Average Power vs. Normalized Power and the relationship between them

I’ve recently gone back through a bunch of ride data and found that on rides that are fairly similar of 30ish miles with 1400 ft or so of vertical have average powers that can range from call it 190-225 or so, but in most of the rides the normalized power number is in a much tighter range around 235-245. In some cases, average power is 20 or so watts lower on a given ride, but normalized power is actually higher. This is all using Garmin connect data.

How should I be interpreting this?

“All models are wrong, but some are useful”

Normalized power is a model to try and give you a sense of what an equivalently difficult effort would be if ridden at a steady state for a similar duration, but its incredibly course and effort dependent in terms of fitting within the rolling 30s window under which it is calculated.

So I’ll turn the question around to you, as the one who rode the courses

How do you interpret it relative to how you felt on the day?


The feeling is hard to tell given there has been a month or two in between some of these. I was most interested to find my recent avg. watts being lower than late may/early June. I don’t feel a difference, but probably a 10-20 watt decrease for avg power depending on ride from the peak.

This is pretty common for folks not adhering to a training plan, and is totally fine.

What happens, in my experience:
People tend to ride roughly the same overall “effort” each day unless they are intentionally, consciously choosing to ride at a different effort level on the day. Depending on the stochastic nature of the ride course that they are doing they’ll have higher or lower overall average power, but a relatively tight range for their normalized power from day to day.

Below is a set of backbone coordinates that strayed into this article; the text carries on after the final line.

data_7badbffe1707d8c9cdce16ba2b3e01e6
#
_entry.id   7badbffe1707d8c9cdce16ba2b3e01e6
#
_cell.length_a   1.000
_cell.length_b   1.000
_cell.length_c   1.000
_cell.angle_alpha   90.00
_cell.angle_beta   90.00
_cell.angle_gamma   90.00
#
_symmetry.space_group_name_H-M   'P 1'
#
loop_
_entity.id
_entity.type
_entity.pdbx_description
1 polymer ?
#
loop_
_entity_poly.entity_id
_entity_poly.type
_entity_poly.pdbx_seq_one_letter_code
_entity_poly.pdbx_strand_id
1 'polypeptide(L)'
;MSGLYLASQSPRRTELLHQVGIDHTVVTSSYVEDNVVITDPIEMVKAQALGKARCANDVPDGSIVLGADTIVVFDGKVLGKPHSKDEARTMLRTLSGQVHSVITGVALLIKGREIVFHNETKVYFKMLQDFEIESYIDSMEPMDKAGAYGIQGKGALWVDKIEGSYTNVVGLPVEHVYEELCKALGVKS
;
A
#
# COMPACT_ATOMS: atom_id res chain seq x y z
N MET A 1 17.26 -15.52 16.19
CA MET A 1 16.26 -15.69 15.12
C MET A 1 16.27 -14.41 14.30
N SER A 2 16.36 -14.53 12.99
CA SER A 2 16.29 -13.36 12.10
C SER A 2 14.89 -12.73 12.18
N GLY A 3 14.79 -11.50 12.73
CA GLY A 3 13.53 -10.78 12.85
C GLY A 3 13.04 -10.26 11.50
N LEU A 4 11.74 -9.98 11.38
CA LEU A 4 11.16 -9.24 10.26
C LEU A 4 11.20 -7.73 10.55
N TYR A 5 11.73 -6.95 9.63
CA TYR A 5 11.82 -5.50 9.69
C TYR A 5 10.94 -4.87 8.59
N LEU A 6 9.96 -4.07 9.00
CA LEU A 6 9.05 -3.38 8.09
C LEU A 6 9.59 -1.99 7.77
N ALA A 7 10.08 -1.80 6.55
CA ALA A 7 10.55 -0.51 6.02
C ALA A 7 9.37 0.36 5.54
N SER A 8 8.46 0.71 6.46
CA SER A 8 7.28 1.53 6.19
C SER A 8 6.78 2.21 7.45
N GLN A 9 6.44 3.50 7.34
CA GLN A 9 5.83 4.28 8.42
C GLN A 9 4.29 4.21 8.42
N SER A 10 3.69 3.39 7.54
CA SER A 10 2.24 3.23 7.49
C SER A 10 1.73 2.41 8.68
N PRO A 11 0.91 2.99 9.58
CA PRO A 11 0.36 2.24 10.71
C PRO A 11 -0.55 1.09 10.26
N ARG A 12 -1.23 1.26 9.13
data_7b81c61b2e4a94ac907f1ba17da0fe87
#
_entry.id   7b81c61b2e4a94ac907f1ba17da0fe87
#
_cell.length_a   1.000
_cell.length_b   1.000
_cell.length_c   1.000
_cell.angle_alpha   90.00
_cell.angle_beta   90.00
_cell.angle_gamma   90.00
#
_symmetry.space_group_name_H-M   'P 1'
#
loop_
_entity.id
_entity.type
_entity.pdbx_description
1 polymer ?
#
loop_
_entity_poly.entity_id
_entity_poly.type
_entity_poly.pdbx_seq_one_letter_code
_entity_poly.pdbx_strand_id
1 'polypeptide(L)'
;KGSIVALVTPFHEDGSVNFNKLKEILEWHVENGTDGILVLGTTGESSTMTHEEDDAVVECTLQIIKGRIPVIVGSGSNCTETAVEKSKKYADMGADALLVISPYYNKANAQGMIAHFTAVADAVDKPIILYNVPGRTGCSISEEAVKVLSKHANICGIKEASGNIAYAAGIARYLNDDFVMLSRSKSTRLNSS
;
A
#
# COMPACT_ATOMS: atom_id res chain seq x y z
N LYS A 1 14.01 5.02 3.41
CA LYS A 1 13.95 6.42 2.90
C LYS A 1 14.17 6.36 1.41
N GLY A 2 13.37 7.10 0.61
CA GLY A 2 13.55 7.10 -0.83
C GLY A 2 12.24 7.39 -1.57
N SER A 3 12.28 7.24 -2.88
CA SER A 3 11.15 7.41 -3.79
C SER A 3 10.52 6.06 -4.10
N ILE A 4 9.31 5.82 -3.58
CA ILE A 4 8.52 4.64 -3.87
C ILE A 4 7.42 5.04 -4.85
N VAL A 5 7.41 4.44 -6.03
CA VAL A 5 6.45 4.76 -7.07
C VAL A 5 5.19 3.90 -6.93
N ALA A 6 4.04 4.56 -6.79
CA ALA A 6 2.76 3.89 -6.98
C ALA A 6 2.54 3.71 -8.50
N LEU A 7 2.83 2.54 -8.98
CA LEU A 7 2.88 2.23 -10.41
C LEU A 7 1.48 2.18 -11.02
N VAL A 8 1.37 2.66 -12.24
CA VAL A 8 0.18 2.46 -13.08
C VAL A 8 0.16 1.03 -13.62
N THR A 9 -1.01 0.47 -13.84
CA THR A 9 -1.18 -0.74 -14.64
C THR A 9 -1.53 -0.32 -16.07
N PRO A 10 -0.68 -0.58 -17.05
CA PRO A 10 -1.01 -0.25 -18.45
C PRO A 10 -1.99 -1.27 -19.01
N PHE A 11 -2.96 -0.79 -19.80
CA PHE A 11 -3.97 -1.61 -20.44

Hillier courses or stop-and-go courses will result in lower average power but normalized power will remain elevated, if the rider is riding to the same relative effort.

Conversely, a long steady ride might result in normalized power and average power being quite close, but if the rider rides to the same overall end-of-ride perception of effort, the normalized power is often quite similar to the other hillier rides, where average power is much lower.

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That makes sense. And I’m definitely not on a training plan. Yet at least. I just subscribed and got a trainer. Hard for me to want to come inside in the nice weather though so following a plan may have to wait until winter. I know there is an outdoor option for workouts I just don’t think I’ll be able to follow it well on the roads. I am trying to sprinkle in more moderate and lighter effort days in though. I used to just ride at a pretty high effort all the time which left NP around my FTP with average 10% lower or so.

When normalized power was developed, it was really only meant to be used for assigning an equivalent TSS for tracking training, so be careful with any further extrapolations

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Avg power for an entire ride can be hard to compare because coasting and stops can severely drop that number. So unless you are sure that both are comparable in that aspect then NP might be a slightly better way to compare them.